Make sure the seat and back rest are comfortable.
All hatch covers should fit well, be water tight, and are tied on.
Deck lines must be in good condition.
A painter, attached to the bow, is excellent if required for mooring.
The most common problem on extended trips are rudders. Make sure the rudder is securely attached and the foot pedals operate freely; rudder cables are not worn or frayed. If so, replace them.
Check your paddle and leash.
Make sure your spray skirt fits the cockpit, it does not leak and can be removed easily in the case of a roll-over.


Personal Flotation Devices (PFD)
Make sure it is comfortable. Pockets are important to carry other safety items. A large pocket in the back of the PFD to carry a hydration pack is a good idea.
Personal Locating Beacon (PLB)
This should be carried in a PFD pocket and secured to the PFD. Check if your PLB floats upright when activated. Some do not. The aerial must be upright to send the signal to the satellite.
VHF Radio
Good for communicating with each other. Select a channel that is not common with local stations to contact each other, switch to dual watch so you can listen to Channel 16, the Emergency channel. On dual watch, Channel 16 will tell you which channel to change to for the weather report. You should also have a direct button to Channel 16 on your radio for emergencies. Notify the local VMR that you are in the area, and for how long, and what channel they use. Also, if you return to that area, don’t forget to cancel the watch with VMR. Hand held VHF radios are only good for about 3kms or line of sight, depending on the power of the set.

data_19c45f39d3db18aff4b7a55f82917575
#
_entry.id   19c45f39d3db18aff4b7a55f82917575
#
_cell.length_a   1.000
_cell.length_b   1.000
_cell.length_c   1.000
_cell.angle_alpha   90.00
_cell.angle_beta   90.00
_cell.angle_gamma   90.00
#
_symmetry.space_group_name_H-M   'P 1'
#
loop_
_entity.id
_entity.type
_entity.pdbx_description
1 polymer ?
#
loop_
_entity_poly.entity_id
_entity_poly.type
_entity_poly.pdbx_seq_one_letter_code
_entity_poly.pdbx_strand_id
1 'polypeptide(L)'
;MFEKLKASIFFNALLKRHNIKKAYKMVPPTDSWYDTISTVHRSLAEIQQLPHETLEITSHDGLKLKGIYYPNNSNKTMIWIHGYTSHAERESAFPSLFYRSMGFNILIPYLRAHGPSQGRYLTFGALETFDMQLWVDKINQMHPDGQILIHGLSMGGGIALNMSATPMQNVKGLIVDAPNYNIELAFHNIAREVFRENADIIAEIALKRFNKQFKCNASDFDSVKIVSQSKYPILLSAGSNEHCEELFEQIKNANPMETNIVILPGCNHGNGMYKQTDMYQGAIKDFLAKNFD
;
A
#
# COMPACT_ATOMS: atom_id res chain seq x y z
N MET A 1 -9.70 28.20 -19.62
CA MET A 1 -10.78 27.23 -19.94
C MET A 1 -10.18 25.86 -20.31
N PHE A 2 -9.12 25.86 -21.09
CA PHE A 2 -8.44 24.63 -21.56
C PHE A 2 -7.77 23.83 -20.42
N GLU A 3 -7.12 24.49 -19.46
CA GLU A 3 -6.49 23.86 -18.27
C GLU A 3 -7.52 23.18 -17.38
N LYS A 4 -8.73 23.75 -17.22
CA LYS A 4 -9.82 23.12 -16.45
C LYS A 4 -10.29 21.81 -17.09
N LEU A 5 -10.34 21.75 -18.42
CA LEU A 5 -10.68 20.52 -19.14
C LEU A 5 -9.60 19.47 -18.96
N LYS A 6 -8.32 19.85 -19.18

Remember to make it as easy as possible for a rescue boat or helicopter to find you.

Other safety devices that can be carried in the pockets of your PFD are:
A whistle, mirror, flare, day or night space blanket, and sea dye. Any of these are good for attracting attention.
A short tether line to secure yourself to the kayak is also a good idea, if you are offshore.
Plus, a survival knife.

The above items should be carried on you, not stored in a hatch. Many very experienced paddlers have lost or almost lost their lives because their safety equipment was stored in a hatch or cockpit.